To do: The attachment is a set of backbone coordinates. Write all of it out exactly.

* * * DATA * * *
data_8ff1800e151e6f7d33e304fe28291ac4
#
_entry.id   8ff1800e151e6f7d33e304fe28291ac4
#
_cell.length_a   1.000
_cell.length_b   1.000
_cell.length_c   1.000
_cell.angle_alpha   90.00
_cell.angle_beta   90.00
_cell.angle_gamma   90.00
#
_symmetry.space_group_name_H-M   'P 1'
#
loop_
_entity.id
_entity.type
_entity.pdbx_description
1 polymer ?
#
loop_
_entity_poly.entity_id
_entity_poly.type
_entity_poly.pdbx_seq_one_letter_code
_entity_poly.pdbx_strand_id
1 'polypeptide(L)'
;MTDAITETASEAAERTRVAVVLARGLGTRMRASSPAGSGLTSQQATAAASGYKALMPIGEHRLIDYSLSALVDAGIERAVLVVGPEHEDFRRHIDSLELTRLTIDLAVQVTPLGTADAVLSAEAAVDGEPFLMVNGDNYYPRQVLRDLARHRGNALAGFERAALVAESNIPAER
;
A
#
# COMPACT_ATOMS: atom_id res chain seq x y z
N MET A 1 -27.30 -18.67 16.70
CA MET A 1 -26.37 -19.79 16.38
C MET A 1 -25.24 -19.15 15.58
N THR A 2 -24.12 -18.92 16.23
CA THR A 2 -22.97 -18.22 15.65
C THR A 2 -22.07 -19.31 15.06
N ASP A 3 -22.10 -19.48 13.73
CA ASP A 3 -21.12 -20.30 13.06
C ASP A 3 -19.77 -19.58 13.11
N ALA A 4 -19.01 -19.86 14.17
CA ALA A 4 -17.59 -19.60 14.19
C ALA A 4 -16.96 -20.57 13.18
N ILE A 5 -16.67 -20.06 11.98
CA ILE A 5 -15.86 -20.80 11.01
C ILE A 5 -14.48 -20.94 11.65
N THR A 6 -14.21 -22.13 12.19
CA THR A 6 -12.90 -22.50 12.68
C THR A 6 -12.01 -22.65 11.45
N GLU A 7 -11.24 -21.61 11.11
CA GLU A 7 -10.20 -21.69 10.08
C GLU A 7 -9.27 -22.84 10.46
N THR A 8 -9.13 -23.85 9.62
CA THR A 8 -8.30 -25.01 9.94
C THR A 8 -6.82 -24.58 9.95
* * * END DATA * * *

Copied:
data_8ff1800e151e6f7d33e304fe28291ac4
#
_entry.id   8ff1800e151e6f7d33e304fe28291ac4
#
_cell.length_a   1.000
_cell.length_b   1.000
_cell.length_c   1.000
_cell.angle_alpha   90.00
_cell.angle_beta   90.00
_cell.angle_gamma   90.00
#
_symmetry.space_group_name_H-M   'P 1'
#
loop_
_entity.id
_entity.type
_entity.pdbx_description
1 polymer ?
#
loop_
_entity_poly.entity_id
_entity_poly.type
_entity_poly.pdbx_seq_one_letter_code
_entity_poly.pdbx_strand_id
1 'polypeptide(L)'
;MTDAITETASEAAERTRVAVVLARGLGTRMRASSPAGSGLTSQQATAAASGYKALMPIGEHRLIDYSLSALVDAGIERAVLVVGPEHEDFRRHIDSLELTRLTIDLAVQVTPLGTADAVLSAEAAVDGEPFLMVNGDNYYPRQVLRDLARHRGNALAGFERAALVAESNIPAER
;
A
#
# COMPACT_ATOMS: atom_id res chain seq x y z
N MET A 1 -27.30 -18.67 16.70
CA MET A 1 -26.37 -19.79 16.38
C MET A 1 -25.24 -19.15 15.58
N THR A 2 -24.12 -18.92 16.23
CA THR A 2 -22.97 -18.22 15.65
C THR A 2 -22.07 -19.31 15.06
N ASP A 3 -22.10 -19.48 13.73
CA ASP A 3 -21.12 -20.30 13.06
C ASP A 3 -19.77 -19.58 13.11
N ALA A 4 -19.01 -19.86 14.17
CA ALA A 4 -17.59 -19.60 14.19
C ALA A 4 -16.96 -20.57 13.18
N ILE A 5 -16.67 -20.06 11.98
CA ILE A 5 -15.86 -20.80 11.01
C ILE A 5 -14.48 -20.94 11.65
N THR A 6 -14.21 -22.13 12.19
CA THR A 6 -12.90 -22.50 12.68
C THR A 6 -12.01 -22.65 11.45
N GLU A 7 -11.24 -21.61 11.11
CA GLU A 7 -10.20 -21.69 10.08
C GLU A 7 -9.27 -22.84 10.46
N THR A 8 -9.13 -23.85 9.62
CA THR A 8 -8.30 -25.01 9.94
C THR A 8 -6.82 -24.58 9.95